Marathon swim across the lily pond

“SHE MADE IT! ‘Canada’s Honeybun,’ marathon swimmer Carol Gregory, conquered the chilly waters of UBC’s Lily Pond in three minutes, 37 seconds.”

This was emblazoned on the front page of The Ubyssey in October 1956. The occasion was UBC’s very own epic open water swim — the Lily Pond swim, that is — organized by the student paper and the Pep Club to promote that year’s Homecoming, and staged with loving and ludicrous attention to detail.

The Ubyssey solemnly reported that before Gregory was cleared to swim the whopping 30-foot distance, an “examining physician” inspected a small mole on her back and plied her with hot compresses and swimming grease. When Gregory launched into the water (with the Pep Band blaring a rousing “God Save the Queen”), “coaches” in a rowboat spoon-fed the weary athlete “thin warm gruel” for sustenance.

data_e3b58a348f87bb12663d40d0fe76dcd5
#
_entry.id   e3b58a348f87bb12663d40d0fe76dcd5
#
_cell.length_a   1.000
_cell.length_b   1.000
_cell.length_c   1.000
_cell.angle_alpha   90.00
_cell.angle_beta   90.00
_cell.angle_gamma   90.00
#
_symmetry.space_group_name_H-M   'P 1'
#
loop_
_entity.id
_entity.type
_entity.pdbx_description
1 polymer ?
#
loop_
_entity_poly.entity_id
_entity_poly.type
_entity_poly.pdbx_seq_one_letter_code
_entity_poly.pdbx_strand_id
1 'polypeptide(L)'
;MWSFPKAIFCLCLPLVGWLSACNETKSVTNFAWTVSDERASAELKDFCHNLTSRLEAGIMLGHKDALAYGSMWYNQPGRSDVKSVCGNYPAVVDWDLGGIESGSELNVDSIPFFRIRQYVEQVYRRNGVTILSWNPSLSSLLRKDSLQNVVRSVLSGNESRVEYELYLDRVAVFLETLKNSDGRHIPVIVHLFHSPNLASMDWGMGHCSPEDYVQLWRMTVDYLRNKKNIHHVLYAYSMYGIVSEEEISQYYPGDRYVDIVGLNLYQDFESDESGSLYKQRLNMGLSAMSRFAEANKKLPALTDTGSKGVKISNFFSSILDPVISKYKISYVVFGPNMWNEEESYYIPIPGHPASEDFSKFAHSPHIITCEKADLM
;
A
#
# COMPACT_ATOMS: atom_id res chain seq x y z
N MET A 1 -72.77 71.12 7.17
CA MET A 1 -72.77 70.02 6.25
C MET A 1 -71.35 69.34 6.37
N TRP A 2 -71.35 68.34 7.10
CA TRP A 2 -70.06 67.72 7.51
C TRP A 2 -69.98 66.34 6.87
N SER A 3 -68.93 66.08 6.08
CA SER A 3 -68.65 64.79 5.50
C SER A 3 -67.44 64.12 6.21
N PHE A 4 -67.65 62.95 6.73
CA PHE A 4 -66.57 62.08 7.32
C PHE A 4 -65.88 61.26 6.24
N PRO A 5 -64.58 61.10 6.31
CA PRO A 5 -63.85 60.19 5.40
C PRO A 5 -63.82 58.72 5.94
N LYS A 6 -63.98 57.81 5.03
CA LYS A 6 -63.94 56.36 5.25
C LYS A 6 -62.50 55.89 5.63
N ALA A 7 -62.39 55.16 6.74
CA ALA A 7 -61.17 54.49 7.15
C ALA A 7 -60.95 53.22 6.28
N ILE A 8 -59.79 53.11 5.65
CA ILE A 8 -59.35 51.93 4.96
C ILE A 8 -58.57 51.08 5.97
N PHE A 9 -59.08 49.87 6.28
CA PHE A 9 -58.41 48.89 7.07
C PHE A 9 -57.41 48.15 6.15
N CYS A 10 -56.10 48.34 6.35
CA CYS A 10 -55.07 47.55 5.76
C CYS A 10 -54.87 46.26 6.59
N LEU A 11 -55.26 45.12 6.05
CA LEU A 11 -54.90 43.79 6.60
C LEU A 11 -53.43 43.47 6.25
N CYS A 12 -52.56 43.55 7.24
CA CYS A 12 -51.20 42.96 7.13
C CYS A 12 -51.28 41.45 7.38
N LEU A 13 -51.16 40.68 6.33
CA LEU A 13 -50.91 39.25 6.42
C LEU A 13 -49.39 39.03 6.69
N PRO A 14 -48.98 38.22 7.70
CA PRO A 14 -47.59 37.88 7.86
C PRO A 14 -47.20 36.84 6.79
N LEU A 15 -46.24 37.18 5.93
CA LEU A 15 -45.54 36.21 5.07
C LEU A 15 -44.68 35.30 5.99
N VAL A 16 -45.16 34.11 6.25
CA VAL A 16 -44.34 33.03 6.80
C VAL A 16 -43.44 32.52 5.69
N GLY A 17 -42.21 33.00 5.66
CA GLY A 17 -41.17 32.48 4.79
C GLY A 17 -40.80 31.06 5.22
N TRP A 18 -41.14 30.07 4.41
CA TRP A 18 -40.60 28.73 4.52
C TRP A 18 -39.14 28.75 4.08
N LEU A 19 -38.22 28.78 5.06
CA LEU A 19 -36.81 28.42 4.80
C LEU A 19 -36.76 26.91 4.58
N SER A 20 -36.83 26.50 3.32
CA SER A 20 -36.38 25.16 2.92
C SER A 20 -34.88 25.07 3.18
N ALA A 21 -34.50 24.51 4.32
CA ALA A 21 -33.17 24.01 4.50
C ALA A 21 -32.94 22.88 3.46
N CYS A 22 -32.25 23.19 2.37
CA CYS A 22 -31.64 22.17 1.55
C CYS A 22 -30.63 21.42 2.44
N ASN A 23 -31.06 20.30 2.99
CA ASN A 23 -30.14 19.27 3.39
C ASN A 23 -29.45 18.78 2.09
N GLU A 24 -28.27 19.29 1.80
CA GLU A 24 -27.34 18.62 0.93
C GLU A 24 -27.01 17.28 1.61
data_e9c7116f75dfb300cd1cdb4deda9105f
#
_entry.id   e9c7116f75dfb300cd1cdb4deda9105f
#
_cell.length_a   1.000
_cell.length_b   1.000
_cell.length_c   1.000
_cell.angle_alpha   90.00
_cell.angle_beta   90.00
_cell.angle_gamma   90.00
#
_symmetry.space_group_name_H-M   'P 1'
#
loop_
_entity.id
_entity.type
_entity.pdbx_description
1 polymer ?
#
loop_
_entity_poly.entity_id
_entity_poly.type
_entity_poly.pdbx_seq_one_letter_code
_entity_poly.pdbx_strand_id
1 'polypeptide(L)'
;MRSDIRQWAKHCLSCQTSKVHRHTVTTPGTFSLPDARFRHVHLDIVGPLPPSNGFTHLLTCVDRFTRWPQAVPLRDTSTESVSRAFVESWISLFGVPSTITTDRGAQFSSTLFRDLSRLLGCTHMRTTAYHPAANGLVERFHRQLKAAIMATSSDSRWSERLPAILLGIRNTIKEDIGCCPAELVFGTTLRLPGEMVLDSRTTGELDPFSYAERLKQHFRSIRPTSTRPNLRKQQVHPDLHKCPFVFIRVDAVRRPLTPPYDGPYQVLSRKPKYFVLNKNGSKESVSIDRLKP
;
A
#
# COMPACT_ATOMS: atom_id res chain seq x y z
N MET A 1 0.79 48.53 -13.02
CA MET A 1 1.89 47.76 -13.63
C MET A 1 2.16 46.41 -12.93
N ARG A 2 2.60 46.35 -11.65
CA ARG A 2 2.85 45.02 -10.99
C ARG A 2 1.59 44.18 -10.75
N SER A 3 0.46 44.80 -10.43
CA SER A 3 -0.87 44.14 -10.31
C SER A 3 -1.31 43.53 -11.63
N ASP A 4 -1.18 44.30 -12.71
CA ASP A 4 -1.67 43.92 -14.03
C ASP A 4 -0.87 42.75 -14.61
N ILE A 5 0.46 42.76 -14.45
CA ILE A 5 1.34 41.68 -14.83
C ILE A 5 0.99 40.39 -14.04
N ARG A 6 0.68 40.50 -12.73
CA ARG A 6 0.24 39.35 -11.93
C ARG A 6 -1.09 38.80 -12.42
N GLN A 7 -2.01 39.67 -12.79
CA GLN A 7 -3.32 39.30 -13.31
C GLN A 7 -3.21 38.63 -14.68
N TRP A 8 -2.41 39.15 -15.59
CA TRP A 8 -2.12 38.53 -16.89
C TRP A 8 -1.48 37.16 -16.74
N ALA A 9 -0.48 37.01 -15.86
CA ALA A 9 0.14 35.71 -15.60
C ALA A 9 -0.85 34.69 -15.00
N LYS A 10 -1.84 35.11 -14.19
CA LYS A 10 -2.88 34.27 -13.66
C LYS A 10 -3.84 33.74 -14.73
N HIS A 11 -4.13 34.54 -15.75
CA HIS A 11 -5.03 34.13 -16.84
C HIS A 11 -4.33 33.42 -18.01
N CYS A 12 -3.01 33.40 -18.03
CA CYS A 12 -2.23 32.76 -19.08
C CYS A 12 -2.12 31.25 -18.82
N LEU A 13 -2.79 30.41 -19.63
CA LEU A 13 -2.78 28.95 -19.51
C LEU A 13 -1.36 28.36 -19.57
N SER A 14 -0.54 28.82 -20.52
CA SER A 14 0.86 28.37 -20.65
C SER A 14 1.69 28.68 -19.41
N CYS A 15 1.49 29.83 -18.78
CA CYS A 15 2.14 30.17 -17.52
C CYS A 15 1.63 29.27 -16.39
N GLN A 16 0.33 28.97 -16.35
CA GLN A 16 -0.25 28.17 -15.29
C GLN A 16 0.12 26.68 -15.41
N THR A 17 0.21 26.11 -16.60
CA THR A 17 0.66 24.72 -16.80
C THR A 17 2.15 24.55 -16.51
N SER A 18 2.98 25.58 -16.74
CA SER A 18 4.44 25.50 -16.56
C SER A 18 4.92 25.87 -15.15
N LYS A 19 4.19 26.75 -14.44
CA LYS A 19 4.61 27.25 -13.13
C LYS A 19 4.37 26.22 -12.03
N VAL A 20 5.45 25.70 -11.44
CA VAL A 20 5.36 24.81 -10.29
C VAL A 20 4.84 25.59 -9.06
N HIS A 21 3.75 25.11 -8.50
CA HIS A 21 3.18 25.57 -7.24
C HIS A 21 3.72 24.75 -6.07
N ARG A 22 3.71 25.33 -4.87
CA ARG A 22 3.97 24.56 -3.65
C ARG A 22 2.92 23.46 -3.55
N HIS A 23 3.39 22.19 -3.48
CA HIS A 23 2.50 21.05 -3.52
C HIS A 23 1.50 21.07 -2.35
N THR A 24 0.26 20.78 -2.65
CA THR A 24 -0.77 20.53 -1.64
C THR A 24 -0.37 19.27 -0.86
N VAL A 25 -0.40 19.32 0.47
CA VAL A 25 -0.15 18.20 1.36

Reader, she was triumphant. “Now I end the most important chapter in my as-yet young life,” Gregory wrote. “I don’t think I could ever recapture the thrill of yesterday, and so I think I’ll stop swimming for good.”

The swim was over, perhaps, but The Ubyssey imagined the athlete’s circumstances as thrilling indeed. The paper announced that in recognition of her feat, Gregory received $100,000 for the movie rights to her life story, 35 live koala bears with a three-month supply of eucalyptus leaves, and a guitar pick donated by Elvis Presley — prizes, no doubt, worth their weight in gruel.

UBC archieves image.
Photo: UBC Archives, UBC  1.1/2103-2